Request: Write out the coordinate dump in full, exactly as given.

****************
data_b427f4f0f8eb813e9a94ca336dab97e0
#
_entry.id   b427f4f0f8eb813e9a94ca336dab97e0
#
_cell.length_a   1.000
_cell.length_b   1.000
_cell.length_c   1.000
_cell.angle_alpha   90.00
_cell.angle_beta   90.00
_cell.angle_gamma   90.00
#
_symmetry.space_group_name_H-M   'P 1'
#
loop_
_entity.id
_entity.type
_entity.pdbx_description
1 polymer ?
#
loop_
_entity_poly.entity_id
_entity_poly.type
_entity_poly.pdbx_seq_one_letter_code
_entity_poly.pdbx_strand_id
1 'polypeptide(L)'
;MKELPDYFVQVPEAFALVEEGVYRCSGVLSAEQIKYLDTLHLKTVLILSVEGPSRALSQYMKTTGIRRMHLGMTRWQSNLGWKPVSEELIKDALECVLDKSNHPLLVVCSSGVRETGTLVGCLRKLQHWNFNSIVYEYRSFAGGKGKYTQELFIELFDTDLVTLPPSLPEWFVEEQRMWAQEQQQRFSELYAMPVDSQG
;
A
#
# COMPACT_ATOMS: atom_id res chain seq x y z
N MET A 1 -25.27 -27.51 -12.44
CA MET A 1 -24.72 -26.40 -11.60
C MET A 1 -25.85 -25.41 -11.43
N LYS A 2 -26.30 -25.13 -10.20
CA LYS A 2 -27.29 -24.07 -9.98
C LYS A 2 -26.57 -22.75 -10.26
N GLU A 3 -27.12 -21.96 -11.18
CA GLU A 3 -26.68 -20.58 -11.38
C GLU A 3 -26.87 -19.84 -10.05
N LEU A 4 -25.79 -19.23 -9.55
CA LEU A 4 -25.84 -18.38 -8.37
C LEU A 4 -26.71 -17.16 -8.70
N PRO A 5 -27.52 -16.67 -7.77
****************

data_b427f4f0f8eb813e9a94ca336dab97e0
#
_entry.id   b427f4f0f8eb813e9a94ca336dab97e0
#
_cell.length_a   1.000
_cell.length_b   1.000
_cell.length_c   1.000
_cell.angle_alpha   90.00
_cell.angle_beta   90.00
_cell.angle_gamma   90.00
#
_symmetry.space_group_name_H-M   'P 1'
#
loop_
_entity.id
_entity.type
_entity.pdbx_description
1 polymer ?
#
loop_
_entity_poly.entity_id
_entity_poly.type
_entity_poly.pdbx_seq_one_letter_code
_entity_poly.pdbx_strand_id
1 'polypeptide(L)'
;MKELPDYFVQVPEAFALVEEGVYRCSGVLSAEQIKYLDTLHLKTVLILSVEGPSRALSQYMKTTGIRRMHLGMTRWQSNLGWKPVSEELIKDALECVLDKSNHPLLVVCSSGVRETGTLVGCLRKLQHWNFNSIVYEYRSFAGGKGKYTQELFIELFDTDLVTLPPSLPEWFVEEQRMWAQEQQQRFSELYAMPVDSQG
;
A
#
# COMPACT_ATOMS: atom_id res chain seq x y z
N MET A 1 -25.27 -27.51 -12.44
CA MET A 1 -24.72 -26.40 -11.60
C MET A 1 -25.85 -25.41 -11.43
N LYS A 2 -26.30 -25.13 -10.20
CA LYS A 2 -27.29 -24.07 -9.98
C LYS A 2 -26.57 -22.75 -10.26
N GLU A 3 -27.12 -21.96 -11.18
CA GLU A 3 -26.68 -20.58 -11.38
C GLU A 3 -26.87 -19.84 -10.05
N LEU A 4 -25.79 -19.23 -9.55
CA LEU A 4 -25.84 -18.38 -8.37
C LEU A 4 -26.71 -17.16 -8.70
N PRO A 5 -27.52 -16.67 -7.77